The Daily Groove


The One-Body Principle

Suppose your right leg began twitching for no apparent reason. If it persisted, you'd do something about it. You might massage your leg or take some vitamins that support nerve functions.

But you wouldn't yell at your leg or threaten to hurt it! Nor would you ignore it and think, "It's the leg's problem, not mine." Such responses wouldn't make sense because your leg is a part of YOU.

Likewise, when your child's behavior seems unreasonable, you can overcome the temptation to react negatively by responding to your child as if s/he were a part of your body.

Like the parts of your body, your child functions well when you pay attention to his or her signals and, instead of resisting those signals, you do your best to honor and respond to them. There's no blame; you just deal with it.

Today, imagine you and your child are like one body and notice how that perspective affects your interactions.

so what if you are negative

Ok, this makes sense. But what to do if you do act negative, and scream loudly at your child, when you lose all patience. When you are patient, beyond patient and say things like mommy is getting frustrated, and say for another 2 hours the patience and the behavior continues, and mommy snaps. How would you remedy that? If my leg was seriously twitching for 2 hours, I would probably want to scream too! Or, when you say a gazillion times stay out of that corner because it's unsafe and your child continues to go into that corner whenever you are trying desperately to have a second to yourself, and you scream, "STAY OUT OF THAT CORNER"

I guess I have two questions:
1. how do you remedy a negative outburst.
2. how do you get your child to respect that mommies need some time to themselves, and that a three year old *should* be able to play by herself for 10 minutes.

Use the Power of Attraction

how do you remedy a negative outburst.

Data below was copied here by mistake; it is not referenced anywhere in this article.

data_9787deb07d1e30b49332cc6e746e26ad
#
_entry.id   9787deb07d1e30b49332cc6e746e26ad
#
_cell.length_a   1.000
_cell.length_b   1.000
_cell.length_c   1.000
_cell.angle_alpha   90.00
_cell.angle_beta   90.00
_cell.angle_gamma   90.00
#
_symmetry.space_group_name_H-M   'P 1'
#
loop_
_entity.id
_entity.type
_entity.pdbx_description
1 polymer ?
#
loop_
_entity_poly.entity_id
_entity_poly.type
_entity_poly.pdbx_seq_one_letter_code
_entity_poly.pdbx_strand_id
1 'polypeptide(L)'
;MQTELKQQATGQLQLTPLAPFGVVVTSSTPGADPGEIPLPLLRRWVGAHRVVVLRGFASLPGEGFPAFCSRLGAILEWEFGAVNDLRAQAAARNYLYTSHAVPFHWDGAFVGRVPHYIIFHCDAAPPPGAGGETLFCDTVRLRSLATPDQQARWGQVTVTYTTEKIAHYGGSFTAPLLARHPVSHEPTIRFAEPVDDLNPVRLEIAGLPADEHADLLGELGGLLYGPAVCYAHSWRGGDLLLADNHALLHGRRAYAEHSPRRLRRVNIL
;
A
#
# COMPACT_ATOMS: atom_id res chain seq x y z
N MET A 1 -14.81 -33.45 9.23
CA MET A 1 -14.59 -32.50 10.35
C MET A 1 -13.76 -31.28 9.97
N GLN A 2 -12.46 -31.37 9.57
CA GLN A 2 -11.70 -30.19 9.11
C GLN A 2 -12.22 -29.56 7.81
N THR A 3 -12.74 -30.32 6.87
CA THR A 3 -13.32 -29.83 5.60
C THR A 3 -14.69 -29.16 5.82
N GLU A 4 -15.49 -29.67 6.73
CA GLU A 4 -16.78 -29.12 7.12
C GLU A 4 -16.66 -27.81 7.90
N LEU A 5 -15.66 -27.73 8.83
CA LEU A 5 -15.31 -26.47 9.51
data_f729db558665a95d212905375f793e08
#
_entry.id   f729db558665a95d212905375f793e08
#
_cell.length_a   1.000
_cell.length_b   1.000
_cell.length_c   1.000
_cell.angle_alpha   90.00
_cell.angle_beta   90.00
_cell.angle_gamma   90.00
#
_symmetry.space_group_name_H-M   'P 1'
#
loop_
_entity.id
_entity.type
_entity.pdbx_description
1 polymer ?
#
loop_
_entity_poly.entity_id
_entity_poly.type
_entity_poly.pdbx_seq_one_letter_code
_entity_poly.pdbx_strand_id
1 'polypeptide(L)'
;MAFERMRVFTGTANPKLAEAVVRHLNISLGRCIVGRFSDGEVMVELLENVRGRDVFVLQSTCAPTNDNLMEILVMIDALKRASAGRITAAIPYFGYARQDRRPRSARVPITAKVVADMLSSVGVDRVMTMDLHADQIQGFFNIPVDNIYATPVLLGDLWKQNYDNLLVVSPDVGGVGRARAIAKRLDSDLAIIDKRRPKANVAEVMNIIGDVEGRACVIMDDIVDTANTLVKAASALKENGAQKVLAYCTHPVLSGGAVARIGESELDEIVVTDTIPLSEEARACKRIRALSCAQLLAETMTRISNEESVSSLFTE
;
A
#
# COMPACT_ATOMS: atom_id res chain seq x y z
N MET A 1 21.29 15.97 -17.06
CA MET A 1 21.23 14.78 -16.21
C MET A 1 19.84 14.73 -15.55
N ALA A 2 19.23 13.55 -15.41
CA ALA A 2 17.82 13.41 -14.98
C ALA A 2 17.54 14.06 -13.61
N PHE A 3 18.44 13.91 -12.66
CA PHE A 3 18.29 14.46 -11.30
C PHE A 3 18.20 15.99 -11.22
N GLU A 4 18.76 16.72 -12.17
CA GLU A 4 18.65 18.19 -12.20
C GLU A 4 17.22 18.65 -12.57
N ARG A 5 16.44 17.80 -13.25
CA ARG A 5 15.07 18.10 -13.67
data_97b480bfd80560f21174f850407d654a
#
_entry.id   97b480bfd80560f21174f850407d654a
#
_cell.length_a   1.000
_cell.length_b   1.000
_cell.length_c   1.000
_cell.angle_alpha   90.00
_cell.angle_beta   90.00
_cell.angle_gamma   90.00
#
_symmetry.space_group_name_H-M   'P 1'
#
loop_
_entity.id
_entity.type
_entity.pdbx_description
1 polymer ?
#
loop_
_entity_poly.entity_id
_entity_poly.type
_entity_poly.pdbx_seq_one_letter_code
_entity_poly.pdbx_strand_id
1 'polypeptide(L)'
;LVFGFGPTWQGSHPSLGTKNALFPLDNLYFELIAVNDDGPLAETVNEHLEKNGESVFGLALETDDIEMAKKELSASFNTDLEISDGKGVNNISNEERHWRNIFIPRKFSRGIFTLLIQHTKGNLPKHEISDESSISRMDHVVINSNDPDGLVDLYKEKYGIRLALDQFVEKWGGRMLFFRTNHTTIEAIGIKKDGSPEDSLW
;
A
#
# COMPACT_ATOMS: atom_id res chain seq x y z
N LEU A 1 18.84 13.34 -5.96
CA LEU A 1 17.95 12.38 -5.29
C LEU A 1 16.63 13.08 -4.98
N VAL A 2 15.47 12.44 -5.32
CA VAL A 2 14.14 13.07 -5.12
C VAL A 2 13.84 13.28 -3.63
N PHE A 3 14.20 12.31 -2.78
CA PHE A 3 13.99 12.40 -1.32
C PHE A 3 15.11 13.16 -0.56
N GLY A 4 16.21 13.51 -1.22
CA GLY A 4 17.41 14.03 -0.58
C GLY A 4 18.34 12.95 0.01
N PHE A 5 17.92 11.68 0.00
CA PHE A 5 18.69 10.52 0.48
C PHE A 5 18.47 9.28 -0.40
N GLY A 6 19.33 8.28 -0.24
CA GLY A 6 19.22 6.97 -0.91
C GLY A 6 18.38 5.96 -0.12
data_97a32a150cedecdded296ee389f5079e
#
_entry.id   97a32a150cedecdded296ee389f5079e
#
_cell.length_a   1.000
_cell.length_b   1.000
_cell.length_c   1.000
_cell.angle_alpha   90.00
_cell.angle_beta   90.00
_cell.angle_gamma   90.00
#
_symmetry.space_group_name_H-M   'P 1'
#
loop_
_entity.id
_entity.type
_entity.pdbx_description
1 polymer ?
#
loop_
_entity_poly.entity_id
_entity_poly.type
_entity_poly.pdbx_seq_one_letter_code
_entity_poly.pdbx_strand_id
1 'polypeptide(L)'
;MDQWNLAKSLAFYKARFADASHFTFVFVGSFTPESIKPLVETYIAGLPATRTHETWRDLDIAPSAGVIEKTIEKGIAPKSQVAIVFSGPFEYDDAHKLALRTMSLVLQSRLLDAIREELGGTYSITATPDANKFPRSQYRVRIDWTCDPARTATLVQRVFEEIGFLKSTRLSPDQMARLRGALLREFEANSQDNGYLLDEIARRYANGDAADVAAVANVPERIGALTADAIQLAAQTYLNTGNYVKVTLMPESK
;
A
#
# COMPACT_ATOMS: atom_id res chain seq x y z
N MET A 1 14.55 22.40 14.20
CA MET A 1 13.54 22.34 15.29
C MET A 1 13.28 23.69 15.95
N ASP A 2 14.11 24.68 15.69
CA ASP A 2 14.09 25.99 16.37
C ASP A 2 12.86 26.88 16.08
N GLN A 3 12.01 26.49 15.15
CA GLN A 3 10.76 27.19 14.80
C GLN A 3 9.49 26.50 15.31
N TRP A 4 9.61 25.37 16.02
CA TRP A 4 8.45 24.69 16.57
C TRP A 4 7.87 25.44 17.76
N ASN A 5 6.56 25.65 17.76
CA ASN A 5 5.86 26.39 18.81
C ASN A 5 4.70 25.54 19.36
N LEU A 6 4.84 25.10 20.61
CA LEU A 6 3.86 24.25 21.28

I recommend you study and apply the Law of Attraction, which says that you attract whatever you focus on; what you pay attention to tends to increase or expand in your experience. So the way to remedy a negative is to gradually shift your focus to the positive thing you desire. As long as you're resisting what you don't want, you're giving your attention to it, and thereby making it a bigger part of your experience.

You're also making it a bigger part of your child's experience, which is why she is so attracted to that treacherous corner. Better to remove the unsafe aspect or make the place inaccessible so you can stop focusing on it and turn your home into a "yes space."

With your outbursts, look for a way — ANY way — to interrupt the negative thought cycle. Often some sort of distraction or diversion is the simplest way out, e.g., "I need to step outside and get some fresh air." Be like a coach who calls a time-out so the team can re-strategize and refocus. In a pinch, you can create a pattern interrupt by placing your hand on your heart and taking a few deep, slow breaths. Then you can begin deliberately shifting your thoughts towards what you want, and talk yourself into believing it's possible.

how do you get your child to respect that mommies need some time to themselves...

Well, from the perspective of the one-body principle, that's like saying "How do I get my leg to respect my need for time away from it." :) In other words, the "need" for time away is predicated on the belief that you are separate beings. Such separateness is true on one level, but at the level of your child's current stage of development she needs to consistently experience that you are profoundly connected BEFORE she will feel safe experiencing separateness.